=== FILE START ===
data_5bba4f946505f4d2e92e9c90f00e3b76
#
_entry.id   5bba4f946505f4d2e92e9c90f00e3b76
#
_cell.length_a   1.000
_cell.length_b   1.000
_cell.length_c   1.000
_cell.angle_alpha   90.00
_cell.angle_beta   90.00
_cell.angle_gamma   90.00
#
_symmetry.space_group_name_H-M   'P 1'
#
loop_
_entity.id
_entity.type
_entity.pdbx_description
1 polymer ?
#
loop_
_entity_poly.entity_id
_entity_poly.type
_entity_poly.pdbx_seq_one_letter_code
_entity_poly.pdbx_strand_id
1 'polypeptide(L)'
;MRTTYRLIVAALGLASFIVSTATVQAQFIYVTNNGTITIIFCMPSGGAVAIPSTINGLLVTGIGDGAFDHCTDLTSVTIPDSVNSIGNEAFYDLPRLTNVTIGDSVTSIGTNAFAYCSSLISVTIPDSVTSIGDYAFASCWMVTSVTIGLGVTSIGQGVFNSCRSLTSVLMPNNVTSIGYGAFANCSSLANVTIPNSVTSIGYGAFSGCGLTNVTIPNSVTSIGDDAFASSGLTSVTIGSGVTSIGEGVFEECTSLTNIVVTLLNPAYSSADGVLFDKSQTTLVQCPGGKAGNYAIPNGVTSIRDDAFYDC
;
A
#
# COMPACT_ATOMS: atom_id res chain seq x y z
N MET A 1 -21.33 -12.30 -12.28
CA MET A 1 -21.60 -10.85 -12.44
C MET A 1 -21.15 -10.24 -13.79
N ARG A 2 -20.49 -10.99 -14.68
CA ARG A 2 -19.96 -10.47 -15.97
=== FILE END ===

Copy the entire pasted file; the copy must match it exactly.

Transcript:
data_5bba4f946505f4d2e92e9c90f00e3b76
#
_entry.id   5bba4f946505f4d2e92e9c90f00e3b76
#
_cell.length_a   1.000
_cell.length_b   1.000
_cell.length_c   1.000
_cell.angle_alpha   90.00
_cell.angle_beta   90.00
_cell.angle_gamma   90.00
#
_symmetry.space_group_name_H-M   'P 1'
#
loop_
_entity.id
_entity.type
_entity.pdbx_description
1 polymer ?
#
loop_
_entity_poly.entity_id
_entity_poly.type
_entity_poly.pdbx_seq_one_letter_code
_entity_poly.pdbx_strand_id
1 'polypeptide(L)'
;MRTTYRLIVAALGLASFIVSTATVQAQFIYVTNNGTITIIFCMPSGGAVAIPSTINGLLVTGIGDGAFDHCTDLTSVTIPDSVNSIGNEAFYDLPRLTNVTIGDSVTSIGTNAFAYCSSLISVTIPDSVTSIGDYAFASCWMVTSVTIGLGVTSIGQGVFNSCRSLTSVLMPNNVTSIGYGAFANCSSLANVTIPNSVTSIGYGAFSGCGLTNVTIPNSVTSIGDDAFASSGLTSVTIGSGVTSIGEGVFEECTSLTNIVVTLLNPAYSSADGVLFDKSQTTLVQCPGGKAGNYAIPNGVTSIRDDAFYDC
;
A
#
# COMPACT_ATOMS: atom_id res chain seq x y z
N MET A 1 -21.33 -12.30 -12.28
CA MET A 1 -21.60 -10.85 -12.44
C MET A 1 -21.15 -10.24 -13.79
N ARG A 2 -20.49 -10.99 -14.68
CA ARG A 2 -19.96 -10.47 -15.97